Despite being warned of a spate of crooked letting agents, the Government has said it does not believe that all letting agents should be made to have client money protection insurance and belong to an Ombudsman scheme.
Confirmation of the Government’s stance came in a letter to the chief executive of the Association of Residential Letting Agents, Peter Bolton King.
He had written to housing minister Grant Shapps after a number of letting agents went out of business taking with them money belonging to landlords and tenants.
He wrote pointing out some of the recent cases, but has now received a reply which he describes as “not unexpected”.
The Government has repeatedly said it does not want to regulate letting agents, despite some notorious cases of theft and fraud – some of which are ongoing.
The reply from the Department of Communities and Local Government said:
“As you are aware, the lettings industry is not subject to statutory regulation; however, it is in the interests of the industry to maintain consumer confidence in the services provided and we look to organisations such as NFoPP [National Federation of Property Professionals, of which ARLA is a part] to take a lead in that work.”
“As part of this, the Department continues to explore with its industry partners how best to counter poor practice by letting and managing agents without resorting to regulation.”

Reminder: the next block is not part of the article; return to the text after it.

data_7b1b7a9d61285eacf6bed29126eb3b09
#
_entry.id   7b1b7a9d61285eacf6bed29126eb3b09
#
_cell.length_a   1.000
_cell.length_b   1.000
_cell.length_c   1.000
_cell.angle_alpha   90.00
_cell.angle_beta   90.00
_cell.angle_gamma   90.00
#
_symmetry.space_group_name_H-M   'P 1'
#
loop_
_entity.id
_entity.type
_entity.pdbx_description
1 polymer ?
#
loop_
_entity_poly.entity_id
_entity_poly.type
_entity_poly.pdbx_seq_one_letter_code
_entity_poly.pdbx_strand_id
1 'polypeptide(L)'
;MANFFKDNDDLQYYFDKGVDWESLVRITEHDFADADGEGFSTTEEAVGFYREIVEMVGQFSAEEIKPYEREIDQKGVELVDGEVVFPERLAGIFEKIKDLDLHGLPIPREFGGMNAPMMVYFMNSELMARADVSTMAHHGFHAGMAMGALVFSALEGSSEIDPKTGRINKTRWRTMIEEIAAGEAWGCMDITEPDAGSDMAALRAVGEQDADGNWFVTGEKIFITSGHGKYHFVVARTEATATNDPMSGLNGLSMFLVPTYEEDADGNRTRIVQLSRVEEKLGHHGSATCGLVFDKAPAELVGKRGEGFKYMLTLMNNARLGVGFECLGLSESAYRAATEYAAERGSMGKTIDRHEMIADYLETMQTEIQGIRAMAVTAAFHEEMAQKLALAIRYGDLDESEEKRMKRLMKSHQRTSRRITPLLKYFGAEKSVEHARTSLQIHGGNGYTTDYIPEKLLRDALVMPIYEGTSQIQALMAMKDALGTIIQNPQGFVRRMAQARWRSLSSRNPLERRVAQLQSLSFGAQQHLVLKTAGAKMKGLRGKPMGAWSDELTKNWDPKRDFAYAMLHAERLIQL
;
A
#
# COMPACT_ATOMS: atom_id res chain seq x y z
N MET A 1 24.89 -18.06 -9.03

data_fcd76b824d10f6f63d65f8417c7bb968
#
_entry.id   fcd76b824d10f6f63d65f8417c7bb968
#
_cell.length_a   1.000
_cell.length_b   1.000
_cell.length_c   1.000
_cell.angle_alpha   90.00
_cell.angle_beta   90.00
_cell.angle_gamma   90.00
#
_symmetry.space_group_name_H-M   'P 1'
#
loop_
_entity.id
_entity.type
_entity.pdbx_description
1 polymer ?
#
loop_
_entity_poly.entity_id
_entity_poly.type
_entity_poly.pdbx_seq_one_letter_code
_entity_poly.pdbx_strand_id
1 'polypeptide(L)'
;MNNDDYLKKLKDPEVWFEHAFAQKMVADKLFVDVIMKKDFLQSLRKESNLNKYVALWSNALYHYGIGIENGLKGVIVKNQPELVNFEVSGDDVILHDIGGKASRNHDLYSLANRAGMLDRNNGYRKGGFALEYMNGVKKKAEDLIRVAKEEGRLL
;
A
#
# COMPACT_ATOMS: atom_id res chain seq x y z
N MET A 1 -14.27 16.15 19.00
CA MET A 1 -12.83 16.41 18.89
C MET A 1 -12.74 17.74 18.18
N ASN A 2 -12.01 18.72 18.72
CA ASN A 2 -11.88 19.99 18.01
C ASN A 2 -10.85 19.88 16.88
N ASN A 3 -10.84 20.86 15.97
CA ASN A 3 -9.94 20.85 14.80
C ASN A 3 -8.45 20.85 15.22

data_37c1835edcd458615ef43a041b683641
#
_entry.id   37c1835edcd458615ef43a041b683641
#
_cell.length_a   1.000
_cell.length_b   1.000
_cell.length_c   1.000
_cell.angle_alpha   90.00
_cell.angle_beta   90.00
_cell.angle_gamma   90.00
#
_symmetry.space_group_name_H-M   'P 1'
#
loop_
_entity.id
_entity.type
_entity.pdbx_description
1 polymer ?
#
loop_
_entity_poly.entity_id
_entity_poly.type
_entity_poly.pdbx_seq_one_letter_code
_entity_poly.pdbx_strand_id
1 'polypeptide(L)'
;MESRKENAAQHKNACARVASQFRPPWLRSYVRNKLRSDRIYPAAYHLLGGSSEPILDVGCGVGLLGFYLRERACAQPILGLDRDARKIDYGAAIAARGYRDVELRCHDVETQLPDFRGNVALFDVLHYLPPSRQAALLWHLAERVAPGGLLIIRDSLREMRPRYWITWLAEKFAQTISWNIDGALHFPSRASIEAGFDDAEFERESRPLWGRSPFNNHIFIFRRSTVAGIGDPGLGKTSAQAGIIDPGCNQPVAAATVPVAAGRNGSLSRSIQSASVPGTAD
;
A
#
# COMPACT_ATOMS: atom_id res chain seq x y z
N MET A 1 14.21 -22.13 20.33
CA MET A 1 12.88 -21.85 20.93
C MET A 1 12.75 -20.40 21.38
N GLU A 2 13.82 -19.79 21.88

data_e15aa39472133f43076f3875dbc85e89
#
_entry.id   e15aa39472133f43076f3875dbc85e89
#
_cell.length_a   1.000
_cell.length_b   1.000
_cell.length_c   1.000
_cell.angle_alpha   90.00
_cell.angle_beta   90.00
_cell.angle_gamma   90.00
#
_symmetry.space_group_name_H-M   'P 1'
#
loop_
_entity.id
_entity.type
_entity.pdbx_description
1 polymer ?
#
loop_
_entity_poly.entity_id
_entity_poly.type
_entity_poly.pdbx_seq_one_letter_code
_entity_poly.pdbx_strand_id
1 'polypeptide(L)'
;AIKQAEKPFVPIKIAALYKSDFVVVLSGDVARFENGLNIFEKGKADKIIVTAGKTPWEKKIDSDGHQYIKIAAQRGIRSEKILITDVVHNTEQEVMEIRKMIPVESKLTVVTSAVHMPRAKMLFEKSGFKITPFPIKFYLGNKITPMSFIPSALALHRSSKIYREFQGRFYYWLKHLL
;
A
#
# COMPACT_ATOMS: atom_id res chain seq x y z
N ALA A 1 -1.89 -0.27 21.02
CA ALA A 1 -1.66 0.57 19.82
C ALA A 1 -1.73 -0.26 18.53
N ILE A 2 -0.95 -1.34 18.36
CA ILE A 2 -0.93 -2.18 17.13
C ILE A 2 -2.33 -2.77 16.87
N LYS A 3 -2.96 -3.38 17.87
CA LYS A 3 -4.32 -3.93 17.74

“As you will also be aware, between a third and a half of agents belong to voluntary schemes which ensure that members have the right protections for consumers in place.”
“We always suggest that anyone considering using a letting agent checks to see that they belong to a trade body or accreditation scheme such as the Association of Residential Letting Agents, the National Association of Estate Agents, the National Approved Letting Scheme or the Royal Institution of Chartered Surveyors.”
“In view of the existence of well developed voluntary regulation in the sector, Ministers do not believe that regulation is the answer at present. But they are keeping a watching brief, and information about poor practice is always useful in that context.”
Bolton King said: “While I am pleased that they continue to understand the benefits of using one of our members, they are clearly not yet swayed by the argument that all lettings agents should have CMP and belong to a redress scheme.”